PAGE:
I’m not going to write about politics today. I am satisfied to let the dust settle. No need to over examine the race that is about to begin. There is still time for that.
I walk where I need to go frequently these days gas costing what it does. It’s good for me and on days when my bum hip isn’t hurting I feel like I did as a younger man. I love tripping along the sidewalk saying hi to the guy having a smoke on his porch, giving kitty cats a “psst-psst-psst”, and barking dogs a,“good boy”. I beam in admiration of a carefully tended flower garden or a well-made fence. I am thrilled by neatly painted homes with shiny crystal windows and I grieve about peeling, dusty four-plexes, cobwebs filling the vents along the foundation. The variations of architecture, color and landscaping make the city a fascinating place to walk.
Walking is a healthy thing for me I know, 9 out of 10 doctors would agree I am sure. I think that walking is a healthy thing for my mind too. I am more alert and aware when I am walking. I see things and notice sounds and smells that would never penetrate my car windows or slip past my air conditioner. I hear sounds of life my car radio and engine noise would drown out. I find that I notice things I never saw when zipping by in a car, a beautiful stained glass window or a Ginkgo tree turned golden in the fall. A community is healthier when people walk.
I see people as I walk . They pass me on the sidewalk in the other direction and some of them meet my eyes and smile. Some look down as they scuttle past me afraid I want something from them I suppose. Some people wear electronic devices wires running from their ears, dark glasses to hide their eyes and a day pack on their shoulders. These stare straight ahead and march with determination. I don’t imagine these people are afraid I want something, I imagine that they are commuters, walking home from work with their triumphs and burdens and concerns. I am not the person they want to share with, that person is waiting at the end of their route.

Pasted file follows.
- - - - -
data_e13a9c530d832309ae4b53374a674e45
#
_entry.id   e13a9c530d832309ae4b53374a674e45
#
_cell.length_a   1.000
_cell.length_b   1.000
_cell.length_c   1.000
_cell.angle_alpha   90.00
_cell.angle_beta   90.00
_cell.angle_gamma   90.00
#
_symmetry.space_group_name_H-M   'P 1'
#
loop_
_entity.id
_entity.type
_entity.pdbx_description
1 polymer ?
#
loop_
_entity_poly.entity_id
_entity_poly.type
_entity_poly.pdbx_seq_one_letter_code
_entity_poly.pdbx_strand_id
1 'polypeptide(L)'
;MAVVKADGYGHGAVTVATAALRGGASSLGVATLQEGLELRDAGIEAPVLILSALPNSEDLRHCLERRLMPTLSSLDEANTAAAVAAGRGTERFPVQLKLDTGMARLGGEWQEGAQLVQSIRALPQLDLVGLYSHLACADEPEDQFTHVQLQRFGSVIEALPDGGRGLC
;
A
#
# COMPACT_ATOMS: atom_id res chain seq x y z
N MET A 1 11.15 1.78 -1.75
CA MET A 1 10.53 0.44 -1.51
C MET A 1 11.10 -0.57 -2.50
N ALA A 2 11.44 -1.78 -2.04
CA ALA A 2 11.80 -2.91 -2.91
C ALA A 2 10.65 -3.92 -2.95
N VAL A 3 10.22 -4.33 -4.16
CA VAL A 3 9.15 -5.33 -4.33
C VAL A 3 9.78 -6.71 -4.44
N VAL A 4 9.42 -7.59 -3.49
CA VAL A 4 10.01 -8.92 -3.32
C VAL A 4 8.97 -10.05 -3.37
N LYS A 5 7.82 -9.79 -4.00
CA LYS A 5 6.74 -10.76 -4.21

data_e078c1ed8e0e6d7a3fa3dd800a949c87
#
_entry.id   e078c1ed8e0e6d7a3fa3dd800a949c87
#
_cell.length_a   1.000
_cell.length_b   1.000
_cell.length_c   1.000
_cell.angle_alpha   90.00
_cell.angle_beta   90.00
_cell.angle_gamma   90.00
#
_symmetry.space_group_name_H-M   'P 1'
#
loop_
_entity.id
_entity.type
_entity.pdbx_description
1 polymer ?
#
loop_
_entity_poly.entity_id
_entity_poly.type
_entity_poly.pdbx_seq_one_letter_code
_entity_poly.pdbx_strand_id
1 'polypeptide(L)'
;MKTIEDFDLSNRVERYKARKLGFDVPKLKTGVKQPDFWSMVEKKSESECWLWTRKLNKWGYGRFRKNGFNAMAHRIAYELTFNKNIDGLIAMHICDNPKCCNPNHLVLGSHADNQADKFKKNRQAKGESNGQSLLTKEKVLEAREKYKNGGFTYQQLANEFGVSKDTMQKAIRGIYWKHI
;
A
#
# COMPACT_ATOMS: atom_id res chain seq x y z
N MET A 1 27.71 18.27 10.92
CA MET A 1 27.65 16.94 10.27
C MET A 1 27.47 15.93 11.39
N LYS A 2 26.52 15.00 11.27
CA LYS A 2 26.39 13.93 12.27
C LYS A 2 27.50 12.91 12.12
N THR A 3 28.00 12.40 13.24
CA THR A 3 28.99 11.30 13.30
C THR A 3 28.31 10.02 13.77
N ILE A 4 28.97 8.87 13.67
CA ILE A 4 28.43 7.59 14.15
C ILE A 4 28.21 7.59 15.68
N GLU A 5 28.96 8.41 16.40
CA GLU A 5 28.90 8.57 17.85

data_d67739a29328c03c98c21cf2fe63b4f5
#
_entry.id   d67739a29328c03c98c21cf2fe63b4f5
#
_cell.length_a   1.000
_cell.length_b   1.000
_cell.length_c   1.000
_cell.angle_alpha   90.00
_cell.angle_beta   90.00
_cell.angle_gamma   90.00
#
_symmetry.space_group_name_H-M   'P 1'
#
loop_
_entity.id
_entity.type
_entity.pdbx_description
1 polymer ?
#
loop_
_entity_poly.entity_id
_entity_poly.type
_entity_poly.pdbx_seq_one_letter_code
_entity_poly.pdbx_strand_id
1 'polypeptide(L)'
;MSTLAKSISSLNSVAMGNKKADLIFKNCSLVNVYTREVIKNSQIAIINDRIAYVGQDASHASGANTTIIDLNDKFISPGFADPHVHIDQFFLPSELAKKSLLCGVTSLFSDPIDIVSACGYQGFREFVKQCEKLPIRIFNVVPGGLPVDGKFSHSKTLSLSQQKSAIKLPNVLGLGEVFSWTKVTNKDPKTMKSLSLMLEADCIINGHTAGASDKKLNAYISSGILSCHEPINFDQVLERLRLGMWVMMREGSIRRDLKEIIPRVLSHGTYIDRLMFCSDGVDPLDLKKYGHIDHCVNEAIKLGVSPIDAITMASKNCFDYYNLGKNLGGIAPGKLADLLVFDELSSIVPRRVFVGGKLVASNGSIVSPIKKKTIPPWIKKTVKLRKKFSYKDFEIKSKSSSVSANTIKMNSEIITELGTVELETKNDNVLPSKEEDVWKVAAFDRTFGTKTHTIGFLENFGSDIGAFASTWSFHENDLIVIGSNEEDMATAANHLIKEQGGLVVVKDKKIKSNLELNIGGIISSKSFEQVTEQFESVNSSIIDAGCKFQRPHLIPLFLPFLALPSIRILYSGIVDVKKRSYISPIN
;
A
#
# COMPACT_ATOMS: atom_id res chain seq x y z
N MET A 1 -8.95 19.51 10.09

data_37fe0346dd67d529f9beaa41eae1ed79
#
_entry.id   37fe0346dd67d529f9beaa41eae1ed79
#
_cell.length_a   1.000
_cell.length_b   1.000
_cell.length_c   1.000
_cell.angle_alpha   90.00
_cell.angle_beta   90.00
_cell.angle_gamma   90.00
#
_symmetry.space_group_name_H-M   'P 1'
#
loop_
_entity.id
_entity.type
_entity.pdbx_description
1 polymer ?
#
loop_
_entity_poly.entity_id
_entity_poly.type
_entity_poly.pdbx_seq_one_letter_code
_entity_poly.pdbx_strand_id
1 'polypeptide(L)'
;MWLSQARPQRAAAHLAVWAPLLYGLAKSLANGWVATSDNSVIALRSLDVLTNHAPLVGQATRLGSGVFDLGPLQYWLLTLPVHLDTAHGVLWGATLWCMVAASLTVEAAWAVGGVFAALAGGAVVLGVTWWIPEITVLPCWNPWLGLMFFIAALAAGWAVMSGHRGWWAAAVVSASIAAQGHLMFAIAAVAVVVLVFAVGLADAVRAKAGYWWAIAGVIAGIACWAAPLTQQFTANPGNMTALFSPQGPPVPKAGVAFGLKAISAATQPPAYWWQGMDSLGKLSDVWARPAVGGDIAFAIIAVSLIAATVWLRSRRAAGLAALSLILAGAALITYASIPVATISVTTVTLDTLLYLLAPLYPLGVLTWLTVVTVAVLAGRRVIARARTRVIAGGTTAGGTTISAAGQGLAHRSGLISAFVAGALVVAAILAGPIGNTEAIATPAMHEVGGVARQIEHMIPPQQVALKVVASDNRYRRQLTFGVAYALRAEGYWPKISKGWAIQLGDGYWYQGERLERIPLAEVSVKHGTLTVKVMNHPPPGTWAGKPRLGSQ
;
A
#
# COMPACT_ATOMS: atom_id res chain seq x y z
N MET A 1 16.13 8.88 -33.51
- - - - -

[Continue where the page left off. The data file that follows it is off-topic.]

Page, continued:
I sometimes think about the difficulty that people would have in doing the wrong thing if everyone was out walking. Neighbors would become familiar even if some of them would only come to know each others’ shoes. Everyone would know when someone new was around. A broken window would be noticed, a sniff of smoke would alert attention, a lonely person would find companionship if only for a walk. But to walk is to give of yourself, it is a level of involvement, it is to be present.
It’s true that I sacrifice some of my privacy when I step out onto that sidewalk. I am exposed in height and weight and a gait that sometimes belies my age and at others animates it. People in cars are merely heads and arms and shoulders passing in a blur of anonymity. People must interrupt their attention to driving to express who they are. Shallow expressions are made by honking or gesturing angrily or by pasting stickers all over the windows and bumpers. Some people buy special license plates. But when you walk, you are expressing yourself and there is no need to parse your values into slogans.
I came upon a man last week while walking. He had a tall white pickup truck and the tailgate was down. On the street behind the truck was a freshly washed, red rototiller in an attitude that suggested it was seeking entry like a hunting dog crouching to leap in for a ride. The man was obviously giving himself a pep talk in preparation for single handedly hoisting the beast into the truck. So I called to him, “Hey, you need a hand?” He smiled broadly and called back, “Sure!” He may have looked at my gray hair and held some concern but none-the-less he accepted my offer without hesitation. We each grabbed a side of the machine and without injury lifted it onto the back of the truck. He thanked me pleasantly and I continued on my walk. I felt satisfied that I had put my theory of improving the neighborhood by walking into action. Maybe it will catch on and someone will walk with me.